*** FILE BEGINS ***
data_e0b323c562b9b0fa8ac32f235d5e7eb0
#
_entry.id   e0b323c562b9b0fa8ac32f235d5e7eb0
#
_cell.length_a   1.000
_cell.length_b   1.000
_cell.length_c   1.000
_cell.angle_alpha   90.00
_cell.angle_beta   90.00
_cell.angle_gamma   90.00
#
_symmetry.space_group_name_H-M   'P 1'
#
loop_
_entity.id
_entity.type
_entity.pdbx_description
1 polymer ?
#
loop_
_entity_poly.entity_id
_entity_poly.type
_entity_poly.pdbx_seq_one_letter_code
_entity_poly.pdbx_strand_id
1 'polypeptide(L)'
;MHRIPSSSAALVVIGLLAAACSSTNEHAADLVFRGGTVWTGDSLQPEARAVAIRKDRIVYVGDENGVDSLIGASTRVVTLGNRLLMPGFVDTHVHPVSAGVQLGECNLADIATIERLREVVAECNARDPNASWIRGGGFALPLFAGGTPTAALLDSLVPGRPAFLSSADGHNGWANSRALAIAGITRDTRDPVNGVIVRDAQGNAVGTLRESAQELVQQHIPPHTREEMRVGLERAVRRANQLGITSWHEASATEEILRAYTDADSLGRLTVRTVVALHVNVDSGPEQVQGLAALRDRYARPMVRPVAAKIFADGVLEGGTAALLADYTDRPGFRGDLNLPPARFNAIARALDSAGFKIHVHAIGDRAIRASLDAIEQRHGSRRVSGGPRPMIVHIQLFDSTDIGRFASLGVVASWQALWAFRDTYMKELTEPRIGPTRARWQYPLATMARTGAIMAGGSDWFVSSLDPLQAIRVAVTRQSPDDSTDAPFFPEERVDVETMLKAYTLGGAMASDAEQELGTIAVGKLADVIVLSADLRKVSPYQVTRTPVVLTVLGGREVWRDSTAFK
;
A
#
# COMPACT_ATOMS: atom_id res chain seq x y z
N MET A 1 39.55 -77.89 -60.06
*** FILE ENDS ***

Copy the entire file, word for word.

data_e0b323c562b9b0fa8ac32f235d5e7eb0
#
_entry.id   e0b323c562b9b0fa8ac32f235d5e7eb0
#
_cell.length_a   1.000
_cell.length_b   1.000
_cell.length_c   1.000
_cell.angle_alpha   90.00
_cell.angle_beta   90.00
_cell.angle_gamma   90.00
#
_symmetry.space_group_name_H-M   'P 1'
#
loop_
_entity.id
_entity.type
_entity.pdbx_description
1 polymer ?
#
loop_
_entity_poly.entity_id
_entity_poly.type
_entity_poly.pdbx_seq_one_letter_code
_entity_poly.pdbx_strand_id
1 'polypeptide(L)'
;MHRIPSSSAALVVIGLLAAACSSTNEHAADLVFRGGTVWTGDSLQPEARAVAIRKDRIVYVGDENGVDSLIGASTRVVTLGNRLLMPGFVDTHVHPVSAGVQLGECNLADIATIERLREVVAECNARDPNASWIRGGGFALPLFAGGTPTAALLDSLVPGRPAFLSSADGHNGWANSRALAIAGITRDTRDPVNGVIVRDAQGNAVGTLRESAQELVQQHIPPHTREEMRVGLERAVRRANQLGITSWHEASATEEILRAYTDADSLGRLTVRTVVALHVNVDSGPEQVQGLAALRDRYARPMVRPVAAKIFADGVLEGGTAALLADYTDRPGFRGDLNLPPARFNAIARALDSAGFKIHVHAIGDRAIRASLDAIEQRHGSRRVSGGPRPMIVHIQLFDSTDIGRFASLGVVASWQALWAFRDTYMKELTEPRIGPTRARWQYPLATMARTGAIMAGGSDWFVSSLDPLQAIRVAVTRQSPDDSTDAPFFPEERVDVETMLKAYTLGGAMASDAEQELGTIAVGKLADVIVLSADLRKVSPYQVTRTPVVLTVLGGREVWRDSTAFK
;
A
#
# COMPACT_ATOMS: atom_id res chain seq x y z
N MET A 1 39.55 -77.89 -60.06